New Members for the Main Tank!

We have had two young Ottos (aka Otocinclus affinis) in the Guppy Tank (see The Great Immigration Completed) since 23rd June, and after observing their behaviour and read up about them, we decided to bring in a few more for our Main Tank.

Besides adding variety into the main tank, our primary objective is also to help control the alage growth. The Ottos are very good algae eaters, and they appear to be always hungry, especially for the young ones. They are also very peaceful loving and won’t harm the other fishes, unlike the Chinese Golden Algae Eaters we had previously.

So I went down to our nearest fish shop at Vista Point, and was glad to hear that a new batch of Ottos had just arrived. Having a fresh batch should probably mean a healthier batch, I think.

I then netted up four Ottos from the tank, and brought them home. The plastic bag containing them was washed under running water and then placed afloat on the main tank so they can get used to the water temperature in it.

After around 30 minutes later, I cut open the plastic bag (too lazy to untie the rubber band) and poured its contents into a yellow container I had. From there, I then netted up each of them into the main tank, taking care not to let too much of the water into our tank, in case there are bacteria and toxic materials in it.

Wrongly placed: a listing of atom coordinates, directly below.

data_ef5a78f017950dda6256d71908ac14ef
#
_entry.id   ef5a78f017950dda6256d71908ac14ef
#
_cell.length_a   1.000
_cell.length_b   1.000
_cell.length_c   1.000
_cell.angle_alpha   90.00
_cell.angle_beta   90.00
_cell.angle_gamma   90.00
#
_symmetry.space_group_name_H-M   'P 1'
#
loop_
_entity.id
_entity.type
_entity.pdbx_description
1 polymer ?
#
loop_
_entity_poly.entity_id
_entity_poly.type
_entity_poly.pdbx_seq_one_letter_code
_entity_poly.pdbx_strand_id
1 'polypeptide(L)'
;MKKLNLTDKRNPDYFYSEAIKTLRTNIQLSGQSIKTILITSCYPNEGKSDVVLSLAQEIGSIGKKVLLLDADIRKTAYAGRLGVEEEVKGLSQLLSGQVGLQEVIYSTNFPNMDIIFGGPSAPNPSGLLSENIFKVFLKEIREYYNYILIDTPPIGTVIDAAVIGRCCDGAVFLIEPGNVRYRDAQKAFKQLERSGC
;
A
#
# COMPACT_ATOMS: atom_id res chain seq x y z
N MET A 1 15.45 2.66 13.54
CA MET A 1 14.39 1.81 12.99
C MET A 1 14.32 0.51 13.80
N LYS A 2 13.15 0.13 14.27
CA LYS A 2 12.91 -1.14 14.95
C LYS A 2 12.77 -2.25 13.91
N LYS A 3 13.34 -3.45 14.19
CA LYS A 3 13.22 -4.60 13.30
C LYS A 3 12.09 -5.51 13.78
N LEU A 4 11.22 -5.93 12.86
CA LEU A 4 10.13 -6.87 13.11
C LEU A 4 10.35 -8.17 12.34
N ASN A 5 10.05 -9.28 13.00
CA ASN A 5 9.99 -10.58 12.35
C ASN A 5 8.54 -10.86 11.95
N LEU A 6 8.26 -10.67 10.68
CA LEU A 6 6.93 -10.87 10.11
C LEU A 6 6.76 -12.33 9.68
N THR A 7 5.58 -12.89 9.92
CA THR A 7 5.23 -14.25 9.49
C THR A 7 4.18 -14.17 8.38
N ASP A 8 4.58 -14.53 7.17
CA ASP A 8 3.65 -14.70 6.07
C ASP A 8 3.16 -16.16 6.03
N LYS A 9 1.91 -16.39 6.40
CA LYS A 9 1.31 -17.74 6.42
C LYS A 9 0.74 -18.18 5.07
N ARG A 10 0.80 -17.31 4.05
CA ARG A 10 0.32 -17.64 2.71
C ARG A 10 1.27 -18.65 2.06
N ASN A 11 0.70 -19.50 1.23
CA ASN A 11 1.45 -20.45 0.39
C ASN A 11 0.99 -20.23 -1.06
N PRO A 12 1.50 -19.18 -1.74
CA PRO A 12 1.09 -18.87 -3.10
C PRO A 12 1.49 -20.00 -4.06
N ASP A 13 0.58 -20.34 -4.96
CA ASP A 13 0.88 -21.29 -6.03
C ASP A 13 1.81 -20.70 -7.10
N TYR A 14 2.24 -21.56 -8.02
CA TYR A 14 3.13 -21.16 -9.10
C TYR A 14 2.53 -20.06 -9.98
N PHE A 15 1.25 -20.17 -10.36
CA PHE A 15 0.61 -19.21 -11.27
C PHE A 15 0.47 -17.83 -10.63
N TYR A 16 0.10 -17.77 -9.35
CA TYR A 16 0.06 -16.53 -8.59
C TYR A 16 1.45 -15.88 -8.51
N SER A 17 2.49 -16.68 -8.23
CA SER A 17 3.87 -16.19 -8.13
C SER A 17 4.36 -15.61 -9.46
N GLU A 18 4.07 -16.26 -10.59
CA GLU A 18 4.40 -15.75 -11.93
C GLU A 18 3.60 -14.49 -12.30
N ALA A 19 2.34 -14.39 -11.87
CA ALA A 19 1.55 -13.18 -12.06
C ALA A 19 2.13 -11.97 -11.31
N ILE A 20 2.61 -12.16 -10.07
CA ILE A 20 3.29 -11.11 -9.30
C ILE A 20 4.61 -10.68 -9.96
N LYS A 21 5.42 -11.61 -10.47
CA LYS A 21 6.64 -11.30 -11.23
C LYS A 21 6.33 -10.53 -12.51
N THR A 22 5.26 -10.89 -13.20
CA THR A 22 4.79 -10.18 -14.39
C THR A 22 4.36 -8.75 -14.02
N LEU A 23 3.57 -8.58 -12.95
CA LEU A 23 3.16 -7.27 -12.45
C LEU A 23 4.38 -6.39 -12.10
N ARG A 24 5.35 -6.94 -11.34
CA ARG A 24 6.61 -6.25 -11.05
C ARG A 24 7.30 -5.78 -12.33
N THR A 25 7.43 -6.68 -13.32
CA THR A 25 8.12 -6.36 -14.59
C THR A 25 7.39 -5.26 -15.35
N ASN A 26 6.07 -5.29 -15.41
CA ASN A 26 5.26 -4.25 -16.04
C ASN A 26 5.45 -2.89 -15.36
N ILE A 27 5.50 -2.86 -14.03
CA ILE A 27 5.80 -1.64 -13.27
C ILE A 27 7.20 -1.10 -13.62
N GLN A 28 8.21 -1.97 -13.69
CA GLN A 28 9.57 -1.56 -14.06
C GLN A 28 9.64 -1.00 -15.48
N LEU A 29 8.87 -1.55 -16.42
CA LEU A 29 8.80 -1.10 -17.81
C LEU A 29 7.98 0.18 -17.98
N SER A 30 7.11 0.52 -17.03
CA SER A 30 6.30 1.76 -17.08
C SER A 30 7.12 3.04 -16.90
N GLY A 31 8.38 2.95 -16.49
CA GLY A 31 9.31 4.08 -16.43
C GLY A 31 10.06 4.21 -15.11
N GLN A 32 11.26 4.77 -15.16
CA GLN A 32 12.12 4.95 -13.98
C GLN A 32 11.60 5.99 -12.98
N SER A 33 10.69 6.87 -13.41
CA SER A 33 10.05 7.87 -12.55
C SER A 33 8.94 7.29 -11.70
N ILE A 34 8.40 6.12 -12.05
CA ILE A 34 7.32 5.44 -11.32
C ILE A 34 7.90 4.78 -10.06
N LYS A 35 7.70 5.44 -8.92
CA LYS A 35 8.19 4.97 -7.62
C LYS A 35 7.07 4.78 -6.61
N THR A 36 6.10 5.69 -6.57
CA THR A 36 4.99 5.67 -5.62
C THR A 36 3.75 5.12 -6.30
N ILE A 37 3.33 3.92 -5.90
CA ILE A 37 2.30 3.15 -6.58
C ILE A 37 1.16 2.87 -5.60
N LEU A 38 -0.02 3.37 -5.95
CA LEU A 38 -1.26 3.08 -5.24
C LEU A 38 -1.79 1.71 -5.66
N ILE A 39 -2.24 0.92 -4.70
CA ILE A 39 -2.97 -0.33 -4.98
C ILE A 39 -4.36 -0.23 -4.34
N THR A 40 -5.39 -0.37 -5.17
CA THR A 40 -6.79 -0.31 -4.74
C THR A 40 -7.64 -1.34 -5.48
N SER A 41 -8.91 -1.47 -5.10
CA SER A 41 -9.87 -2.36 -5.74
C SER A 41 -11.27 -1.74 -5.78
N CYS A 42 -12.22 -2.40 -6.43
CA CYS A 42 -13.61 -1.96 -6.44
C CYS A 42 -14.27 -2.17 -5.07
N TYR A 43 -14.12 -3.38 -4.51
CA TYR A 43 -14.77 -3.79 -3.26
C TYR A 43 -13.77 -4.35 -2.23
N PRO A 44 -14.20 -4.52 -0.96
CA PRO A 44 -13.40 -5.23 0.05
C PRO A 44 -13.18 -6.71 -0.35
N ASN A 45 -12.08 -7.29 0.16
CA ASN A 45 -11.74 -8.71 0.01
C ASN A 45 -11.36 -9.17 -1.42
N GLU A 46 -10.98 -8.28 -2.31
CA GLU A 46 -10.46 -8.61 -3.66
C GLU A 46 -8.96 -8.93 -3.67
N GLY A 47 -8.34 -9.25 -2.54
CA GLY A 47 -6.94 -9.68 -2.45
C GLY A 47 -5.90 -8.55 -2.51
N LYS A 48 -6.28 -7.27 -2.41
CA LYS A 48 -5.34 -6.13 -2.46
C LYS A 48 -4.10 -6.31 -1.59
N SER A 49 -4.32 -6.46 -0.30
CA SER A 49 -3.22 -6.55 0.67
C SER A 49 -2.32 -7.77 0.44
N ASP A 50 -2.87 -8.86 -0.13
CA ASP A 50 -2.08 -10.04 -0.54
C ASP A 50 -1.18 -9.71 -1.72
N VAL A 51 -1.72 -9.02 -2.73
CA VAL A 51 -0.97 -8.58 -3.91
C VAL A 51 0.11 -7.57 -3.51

Once they were released into the tank, they swam together in a shoal and settled on the left side of the tank, where our lotus-shaped plants were. They appeared to like the plant very much as they kept ‘vacuuming’ on the leaves. They would also rest there for extended periods of time.


Three of them would always stay in a group, probably believing that they would be safer together. The other Otto, however, would often wander alone, exploring the thick vegetation in the center of the tank. Although that would ‘belong’ to Fiesty’s well-guarded terroritory, Fiesty would not attempt to chase him away, seemingly knowing that as he is an algae eater (aka herbivore), he is of no threat to his protected offsprings. How interesting!

300607_ottomaintank2.jpgAfter some time later, when all the four Ottos have trusted upon the lack of predators in the tank, had started to explore the rest of the tank. At one point of time, all of them settled at the glass wall at the rear of the tank, where algae is spreading the fastest.

They appeared to be sucking onto the glass wall eagerly, so it appeared that they were having a feast with the algae. That would be really great if they were indeed clearing up the unwanted algae for us!

So far, they appeared to be nocturnal fishes as they were the most active at night, and looked motionless early in the mornings (sleeping soundly?). They are an interesting species to have and observe! 🙂



Some friendly folks have responded to my post on the Arofanatics forum, and one has suggested that our cory could be infected with Epistylus, a type of fungus infection which grows on corydoras with injured spine.

Below are some information I’ve found regarding Epistylus (source):

: Balls of fungus, usually located on dorsal and/or pectoral spines.
Conditions: Epistylus grows on gravel and moves onto fish with injured spines.